In the Garden

A Road Less Graveled


Recently  I was contacted by a home owner, who had decided that it was finally time to renovate his family's back yard. He mentioned that the parcel of land was quite small. Never the less, when I arrived for our initial consultation, I was more than a little surprised to find nothing but a rotted timber wall and a chain link fence framing a narrow piece of land completely covered by driveway gravel. Even more surprising was the fact that this sadly neglected piece of property had a spectacular view of the the bay.

During out initial meeting the client and his wife explained that they needed a place to socialize and wanted to break the sloped piece of property into three or four different levels. It took a bit of negotiating, but I finally convinced them that the space was too small to accommodate more than one main level. Once we were in agreement, I measured out the property and returned to my drafting table. After playing with a number of different options, I decided that a circular patio would compliment the view of the bay and make the best use of the narrow space.

Initially I was a bit torn as to the size of patio. Ideally I would have left a bit more room for plantings, but the client wanted as much space as possible for socializing. I often remark that no one ever complains that their patio is too big. Heeding my own advice, I finally decided on a twenty-seven foot diameter circle. Both the patio and retaining walls were constructed out of prefabricated cement products. I'll admit that I wasn't a big fan of faux stone walls and pavers when they first appeared on the market. Recent improvements, however, have resulted in some pleasing options. Cement products are also much less expensive and easier to install than natural stone.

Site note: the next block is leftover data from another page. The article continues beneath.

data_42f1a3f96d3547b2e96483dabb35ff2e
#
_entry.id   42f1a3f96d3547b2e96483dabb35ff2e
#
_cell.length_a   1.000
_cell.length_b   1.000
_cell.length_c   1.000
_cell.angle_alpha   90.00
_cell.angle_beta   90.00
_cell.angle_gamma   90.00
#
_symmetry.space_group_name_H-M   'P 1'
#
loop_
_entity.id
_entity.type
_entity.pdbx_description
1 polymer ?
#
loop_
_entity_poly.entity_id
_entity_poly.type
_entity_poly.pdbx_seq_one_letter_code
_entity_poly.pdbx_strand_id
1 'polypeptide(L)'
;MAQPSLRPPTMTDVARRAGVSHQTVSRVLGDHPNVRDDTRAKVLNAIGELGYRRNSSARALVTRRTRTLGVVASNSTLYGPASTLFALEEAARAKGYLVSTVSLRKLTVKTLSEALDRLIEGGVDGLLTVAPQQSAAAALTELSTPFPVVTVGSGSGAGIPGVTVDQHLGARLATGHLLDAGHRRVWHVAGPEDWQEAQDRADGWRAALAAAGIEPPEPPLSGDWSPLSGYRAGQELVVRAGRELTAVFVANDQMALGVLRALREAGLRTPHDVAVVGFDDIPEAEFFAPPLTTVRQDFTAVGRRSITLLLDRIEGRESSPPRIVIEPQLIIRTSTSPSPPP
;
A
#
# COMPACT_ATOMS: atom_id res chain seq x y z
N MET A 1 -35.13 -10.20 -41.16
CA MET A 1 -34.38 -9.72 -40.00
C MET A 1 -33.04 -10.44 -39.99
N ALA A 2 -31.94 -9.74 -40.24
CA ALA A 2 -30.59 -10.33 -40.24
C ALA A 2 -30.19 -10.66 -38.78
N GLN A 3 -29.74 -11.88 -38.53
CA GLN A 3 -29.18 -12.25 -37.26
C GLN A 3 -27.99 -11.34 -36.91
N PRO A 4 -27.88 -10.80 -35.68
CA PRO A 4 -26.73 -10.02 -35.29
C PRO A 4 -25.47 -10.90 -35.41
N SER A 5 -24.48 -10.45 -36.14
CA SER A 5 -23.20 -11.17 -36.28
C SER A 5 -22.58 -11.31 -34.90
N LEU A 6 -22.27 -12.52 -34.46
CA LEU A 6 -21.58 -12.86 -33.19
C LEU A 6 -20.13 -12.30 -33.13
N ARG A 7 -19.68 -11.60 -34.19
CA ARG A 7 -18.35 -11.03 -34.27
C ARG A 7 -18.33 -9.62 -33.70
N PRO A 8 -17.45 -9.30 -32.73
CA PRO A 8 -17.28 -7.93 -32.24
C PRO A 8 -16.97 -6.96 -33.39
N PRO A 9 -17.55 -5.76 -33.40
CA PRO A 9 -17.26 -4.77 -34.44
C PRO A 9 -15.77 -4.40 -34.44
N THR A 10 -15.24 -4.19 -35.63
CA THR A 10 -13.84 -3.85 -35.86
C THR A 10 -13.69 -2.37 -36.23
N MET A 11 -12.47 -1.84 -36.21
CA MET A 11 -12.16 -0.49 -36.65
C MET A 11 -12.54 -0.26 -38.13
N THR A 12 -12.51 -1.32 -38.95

Certainly this wall and walkway is a vast improvement over the original gravel and timber construction. Since the client wanted predominantly summer color, I planted the beds with a mixture of some easily grown  favorites; potentilla, grasses, daylilies, nepeta and fairy roses all of which should fill in nicely by the end of the summer.

Since 1993 Andrew Grossman has been creating landscapes that reflect his clients’ individual tastes and personal lifestyles. His projects combine imaginative structural solutions with a sophisticated horticultural sensibility. To learn more about Andrew please visit: